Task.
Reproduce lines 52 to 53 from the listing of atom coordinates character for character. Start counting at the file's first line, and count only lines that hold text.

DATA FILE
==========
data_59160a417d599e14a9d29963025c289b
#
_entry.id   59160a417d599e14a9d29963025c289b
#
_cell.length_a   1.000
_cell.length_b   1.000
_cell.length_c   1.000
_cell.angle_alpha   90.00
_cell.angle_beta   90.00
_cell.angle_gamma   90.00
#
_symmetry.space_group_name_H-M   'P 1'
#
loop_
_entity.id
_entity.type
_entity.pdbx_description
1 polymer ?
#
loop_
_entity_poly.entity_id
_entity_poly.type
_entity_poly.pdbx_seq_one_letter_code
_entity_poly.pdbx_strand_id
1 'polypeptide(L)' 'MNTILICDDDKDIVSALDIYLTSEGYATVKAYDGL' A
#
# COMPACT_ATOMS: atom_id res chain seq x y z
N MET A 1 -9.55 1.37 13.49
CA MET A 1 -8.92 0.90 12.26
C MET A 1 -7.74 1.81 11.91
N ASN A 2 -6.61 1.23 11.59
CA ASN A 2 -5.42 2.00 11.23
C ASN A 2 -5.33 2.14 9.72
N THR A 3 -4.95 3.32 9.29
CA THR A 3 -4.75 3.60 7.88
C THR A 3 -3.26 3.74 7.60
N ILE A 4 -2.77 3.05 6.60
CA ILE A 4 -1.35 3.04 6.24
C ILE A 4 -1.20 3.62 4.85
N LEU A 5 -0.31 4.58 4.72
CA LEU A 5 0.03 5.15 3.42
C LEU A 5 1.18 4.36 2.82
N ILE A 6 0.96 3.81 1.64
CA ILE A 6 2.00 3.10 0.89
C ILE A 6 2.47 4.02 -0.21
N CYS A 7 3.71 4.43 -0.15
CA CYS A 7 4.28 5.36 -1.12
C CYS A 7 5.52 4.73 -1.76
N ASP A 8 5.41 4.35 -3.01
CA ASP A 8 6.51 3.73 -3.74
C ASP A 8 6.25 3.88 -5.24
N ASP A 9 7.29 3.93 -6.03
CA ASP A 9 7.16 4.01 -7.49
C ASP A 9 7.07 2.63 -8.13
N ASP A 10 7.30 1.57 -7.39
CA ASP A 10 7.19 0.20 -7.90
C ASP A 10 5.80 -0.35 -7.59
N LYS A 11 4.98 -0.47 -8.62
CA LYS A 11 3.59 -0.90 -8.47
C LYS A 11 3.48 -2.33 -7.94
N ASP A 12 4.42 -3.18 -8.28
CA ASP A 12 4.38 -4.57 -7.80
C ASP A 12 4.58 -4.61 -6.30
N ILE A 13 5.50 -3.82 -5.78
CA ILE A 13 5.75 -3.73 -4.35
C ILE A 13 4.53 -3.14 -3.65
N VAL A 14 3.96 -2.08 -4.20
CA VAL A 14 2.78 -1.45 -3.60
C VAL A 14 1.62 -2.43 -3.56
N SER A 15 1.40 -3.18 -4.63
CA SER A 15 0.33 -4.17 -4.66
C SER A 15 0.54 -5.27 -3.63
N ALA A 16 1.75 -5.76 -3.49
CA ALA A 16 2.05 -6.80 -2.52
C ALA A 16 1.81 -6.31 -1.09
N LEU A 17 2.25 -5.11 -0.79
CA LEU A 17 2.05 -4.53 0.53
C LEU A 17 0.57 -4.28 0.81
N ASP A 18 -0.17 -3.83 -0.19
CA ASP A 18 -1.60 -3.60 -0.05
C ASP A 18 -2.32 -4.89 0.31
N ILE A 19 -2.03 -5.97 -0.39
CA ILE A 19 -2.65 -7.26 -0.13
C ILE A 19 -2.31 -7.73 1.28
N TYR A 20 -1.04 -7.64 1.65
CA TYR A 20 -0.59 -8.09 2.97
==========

N ASP A 9 7.29 3.93 -6.03
CA ASP A 9 7.16 4.01 -7.49